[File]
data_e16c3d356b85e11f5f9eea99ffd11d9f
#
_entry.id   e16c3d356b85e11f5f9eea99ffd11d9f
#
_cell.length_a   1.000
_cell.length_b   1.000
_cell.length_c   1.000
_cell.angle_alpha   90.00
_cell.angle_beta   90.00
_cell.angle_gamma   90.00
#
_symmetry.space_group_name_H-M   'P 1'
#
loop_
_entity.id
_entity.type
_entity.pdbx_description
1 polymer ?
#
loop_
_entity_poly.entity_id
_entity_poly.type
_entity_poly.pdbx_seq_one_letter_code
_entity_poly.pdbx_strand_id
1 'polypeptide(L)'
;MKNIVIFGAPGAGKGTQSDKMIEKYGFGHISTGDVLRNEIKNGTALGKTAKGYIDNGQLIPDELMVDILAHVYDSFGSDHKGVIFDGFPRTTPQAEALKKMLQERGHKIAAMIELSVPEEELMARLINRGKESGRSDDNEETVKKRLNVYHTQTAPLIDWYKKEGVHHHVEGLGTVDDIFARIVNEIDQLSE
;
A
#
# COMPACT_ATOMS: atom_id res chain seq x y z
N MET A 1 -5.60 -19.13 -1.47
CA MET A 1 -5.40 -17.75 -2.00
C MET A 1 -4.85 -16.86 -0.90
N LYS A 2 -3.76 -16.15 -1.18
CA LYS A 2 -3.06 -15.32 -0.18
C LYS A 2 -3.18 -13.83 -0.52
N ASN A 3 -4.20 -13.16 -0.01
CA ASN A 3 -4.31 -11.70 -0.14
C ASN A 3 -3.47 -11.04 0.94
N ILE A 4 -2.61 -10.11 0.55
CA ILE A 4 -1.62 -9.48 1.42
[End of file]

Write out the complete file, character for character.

data_e16c3d356b85e11f5f9eea99ffd11d9f
#
_entry.id   e16c3d356b85e11f5f9eea99ffd11d9f
#
_cell.length_a   1.000
_cell.length_b   1.000
_cell.length_c   1.000
_cell.angle_alpha   90.00
_cell.angle_beta   90.00
_cell.angle_gamma   90.00
#
_symmetry.space_group_name_H-M   'P 1'
#
loop_
_entity.id
_entity.type
_entity.pdbx_description
1 polymer ?
#
loop_
_entity_poly.entity_id
_entity_poly.type
_entity_poly.pdbx_seq_one_letter_code
_entity_poly.pdbx_strand_id
1 'polypeptide(L)'
;MKNIVIFGAPGAGKGTQSDKMIEKYGFGHISTGDVLRNEIKNGTALGKTAKGYIDNGQLIPDELMVDILAHVYDSFGSDHKGVIFDGFPRTTPQAEALKKMLQERGHKIAAMIELSVPEEELMARLINRGKESGRSDDNEETVKKRLNVYHTQTAPLIDWYKKEGVHHHVEGLGTVDDIFARIVNEIDQLSE
;
A
#
# COMPACT_ATOMS: atom_id res chain seq x y z
N MET A 1 -5.60 -19.13 -1.47
CA MET A 1 -5.40 -17.75 -2.00
C MET A 1 -4.85 -16.86 -0.90
N LYS A 2 -3.76 -16.15 -1.18
CA LYS A 2 -3.06 -15.32 -0.18
C LYS A 2 -3.18 -13.83 -0.52
N ASN A 3 -4.20 -13.16 -0.01
CA ASN A 3 -4.31 -11.70 -0.14
C ASN A 3 -3.47 -11.04 0.94
N ILE A 4 -2.61 -10.11 0.55
CA ILE A 4 -1.62 -9.48 1.42